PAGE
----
Privacy Eye: media paranoia distorting facts on privacy tort

During the last three years, the federal, NSW and Victorian Law Reform Commissions have all concluded that a statutory tort is necessary to deal with aspects of privacy that are currently unprotected in Australia.

Previous attempts at a reasoned discussion of the proposals have been thwarted by firestorms unleashed by media outlets. On July 21, the federal government took the opportunity provided by widespread revulsion at phone-hacking by journalists in the UK to announce a discussion paper to build on the 2008 Report of the Australian Law Reform Commission.

The Australian media reacts with vitriol when they judge, or just imagine, that their freedom to gather and publish information is under threat. The News Limited stable often leads the charge, and this week has filled pages with articles on the government’s proposal and loosely related topics. There are myths in the debate that need to be corrected …

The tort is targeted at the media

A primary misrepresentation is that the tort is targeted at the media. Yet, in discussing the scope of the right of action, the ALRC, at multiple points, makes clear that the scope is very wide. For example:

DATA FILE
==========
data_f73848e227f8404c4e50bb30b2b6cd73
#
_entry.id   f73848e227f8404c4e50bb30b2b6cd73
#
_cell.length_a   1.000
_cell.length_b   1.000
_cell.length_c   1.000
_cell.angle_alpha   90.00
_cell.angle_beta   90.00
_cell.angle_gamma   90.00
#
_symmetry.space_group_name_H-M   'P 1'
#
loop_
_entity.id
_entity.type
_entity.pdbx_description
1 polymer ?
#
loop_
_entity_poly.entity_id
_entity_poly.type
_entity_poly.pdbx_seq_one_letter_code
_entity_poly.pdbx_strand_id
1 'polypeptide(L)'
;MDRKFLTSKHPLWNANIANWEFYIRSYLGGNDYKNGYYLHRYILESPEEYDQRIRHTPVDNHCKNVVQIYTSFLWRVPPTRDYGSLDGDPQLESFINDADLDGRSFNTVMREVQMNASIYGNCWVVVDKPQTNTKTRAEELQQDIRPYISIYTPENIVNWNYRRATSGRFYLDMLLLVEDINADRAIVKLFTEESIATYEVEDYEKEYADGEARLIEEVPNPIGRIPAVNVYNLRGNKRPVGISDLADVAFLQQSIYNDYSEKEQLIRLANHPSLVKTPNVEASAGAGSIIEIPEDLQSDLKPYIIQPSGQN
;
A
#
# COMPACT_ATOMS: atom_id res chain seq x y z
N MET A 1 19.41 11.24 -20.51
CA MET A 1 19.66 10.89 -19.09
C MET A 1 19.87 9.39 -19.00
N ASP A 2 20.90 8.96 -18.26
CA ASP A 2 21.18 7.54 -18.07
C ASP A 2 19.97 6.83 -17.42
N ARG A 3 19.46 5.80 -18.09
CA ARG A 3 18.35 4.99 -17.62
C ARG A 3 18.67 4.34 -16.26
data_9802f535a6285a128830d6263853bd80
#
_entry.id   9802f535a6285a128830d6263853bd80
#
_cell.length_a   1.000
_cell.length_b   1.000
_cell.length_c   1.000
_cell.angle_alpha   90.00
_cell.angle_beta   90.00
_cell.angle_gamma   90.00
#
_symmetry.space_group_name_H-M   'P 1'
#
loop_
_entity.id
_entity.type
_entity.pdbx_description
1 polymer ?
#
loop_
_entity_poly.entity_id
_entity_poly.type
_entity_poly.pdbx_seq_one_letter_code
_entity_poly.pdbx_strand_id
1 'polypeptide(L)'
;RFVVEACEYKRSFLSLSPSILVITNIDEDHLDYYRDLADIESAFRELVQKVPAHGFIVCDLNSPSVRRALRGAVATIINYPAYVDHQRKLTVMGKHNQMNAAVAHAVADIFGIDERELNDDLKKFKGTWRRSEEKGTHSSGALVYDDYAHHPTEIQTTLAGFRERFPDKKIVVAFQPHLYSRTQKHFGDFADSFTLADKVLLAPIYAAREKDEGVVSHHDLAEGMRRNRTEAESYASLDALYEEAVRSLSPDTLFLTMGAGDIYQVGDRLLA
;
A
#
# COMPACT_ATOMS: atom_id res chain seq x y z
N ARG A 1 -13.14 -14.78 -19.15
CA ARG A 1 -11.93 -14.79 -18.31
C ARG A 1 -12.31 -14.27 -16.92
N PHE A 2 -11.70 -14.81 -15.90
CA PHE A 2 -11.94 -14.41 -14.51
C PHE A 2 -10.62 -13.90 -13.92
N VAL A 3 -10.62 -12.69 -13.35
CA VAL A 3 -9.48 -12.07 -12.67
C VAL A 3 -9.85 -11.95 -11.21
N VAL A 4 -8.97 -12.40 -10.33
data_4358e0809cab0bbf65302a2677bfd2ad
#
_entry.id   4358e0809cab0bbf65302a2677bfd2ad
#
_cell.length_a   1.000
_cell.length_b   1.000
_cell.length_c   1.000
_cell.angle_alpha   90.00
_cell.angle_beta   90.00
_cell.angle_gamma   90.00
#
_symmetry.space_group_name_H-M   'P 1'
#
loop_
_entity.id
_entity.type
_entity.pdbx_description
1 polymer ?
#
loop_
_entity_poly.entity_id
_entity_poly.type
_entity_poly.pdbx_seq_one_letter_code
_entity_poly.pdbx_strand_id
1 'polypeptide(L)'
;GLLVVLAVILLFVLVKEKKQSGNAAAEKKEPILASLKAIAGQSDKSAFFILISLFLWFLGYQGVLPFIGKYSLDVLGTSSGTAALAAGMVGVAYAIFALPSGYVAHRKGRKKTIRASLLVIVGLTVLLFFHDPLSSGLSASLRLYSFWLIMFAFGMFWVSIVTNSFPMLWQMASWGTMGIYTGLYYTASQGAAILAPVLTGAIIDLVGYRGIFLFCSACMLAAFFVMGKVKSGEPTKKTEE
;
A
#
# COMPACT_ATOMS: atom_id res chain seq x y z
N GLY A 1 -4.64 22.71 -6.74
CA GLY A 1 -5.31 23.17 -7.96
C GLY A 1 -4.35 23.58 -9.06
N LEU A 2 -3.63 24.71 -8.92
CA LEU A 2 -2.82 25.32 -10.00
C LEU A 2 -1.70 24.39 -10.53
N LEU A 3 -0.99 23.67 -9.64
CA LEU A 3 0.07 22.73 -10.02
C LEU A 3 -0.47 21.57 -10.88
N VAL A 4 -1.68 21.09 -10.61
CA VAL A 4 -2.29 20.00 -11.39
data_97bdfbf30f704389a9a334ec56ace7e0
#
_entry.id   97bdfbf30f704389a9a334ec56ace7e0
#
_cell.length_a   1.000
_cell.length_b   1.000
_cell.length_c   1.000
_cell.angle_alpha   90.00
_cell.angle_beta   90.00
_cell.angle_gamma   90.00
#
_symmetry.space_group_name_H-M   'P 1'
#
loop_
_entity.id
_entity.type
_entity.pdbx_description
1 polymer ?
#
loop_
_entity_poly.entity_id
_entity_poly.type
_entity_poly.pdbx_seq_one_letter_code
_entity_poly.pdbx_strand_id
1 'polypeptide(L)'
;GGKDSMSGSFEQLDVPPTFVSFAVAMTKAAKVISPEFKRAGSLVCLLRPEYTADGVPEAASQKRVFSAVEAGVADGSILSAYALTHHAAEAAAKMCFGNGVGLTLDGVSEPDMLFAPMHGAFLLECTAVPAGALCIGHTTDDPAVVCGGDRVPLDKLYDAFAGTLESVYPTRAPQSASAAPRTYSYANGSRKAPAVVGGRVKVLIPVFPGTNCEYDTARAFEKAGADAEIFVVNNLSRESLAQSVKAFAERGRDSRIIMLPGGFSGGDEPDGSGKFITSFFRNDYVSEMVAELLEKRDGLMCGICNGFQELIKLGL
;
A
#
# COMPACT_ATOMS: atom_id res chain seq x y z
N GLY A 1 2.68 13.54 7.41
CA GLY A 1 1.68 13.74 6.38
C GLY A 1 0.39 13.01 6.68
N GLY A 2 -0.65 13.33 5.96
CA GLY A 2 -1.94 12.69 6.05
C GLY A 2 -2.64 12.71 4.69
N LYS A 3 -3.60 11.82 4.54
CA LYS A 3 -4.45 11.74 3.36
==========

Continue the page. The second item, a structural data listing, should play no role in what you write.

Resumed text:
…the types of acts or conduct that could constitute an invasion of privacy … include where there has been a serious interference with an individual’s home or family life; an individual has been subjected to unauthorised surveillance; an individual’s correspondence or private written, oral or electronic communication has been interfered with, misused or disclosed; and sensitive facts relating to an individual’s private life have been disclosed.”

Interviews published in The Australian itself have disclosed that “the recommendation to establish a legal right to privacy [is] not just about the media” and “[the ALRC] took pains to emphasis [sic] the media were not a particular target for the recommended course of action for a serious invasion of privacy”.

There is no evidence of a problem

As everyone in the debate agrees, the role of the media is rather special. But the second misrepresentation that has been perpetrated is that there is no evidence of abuses by the media that need to be addressed. This has been raised in various forms, including this editorial in The Oz: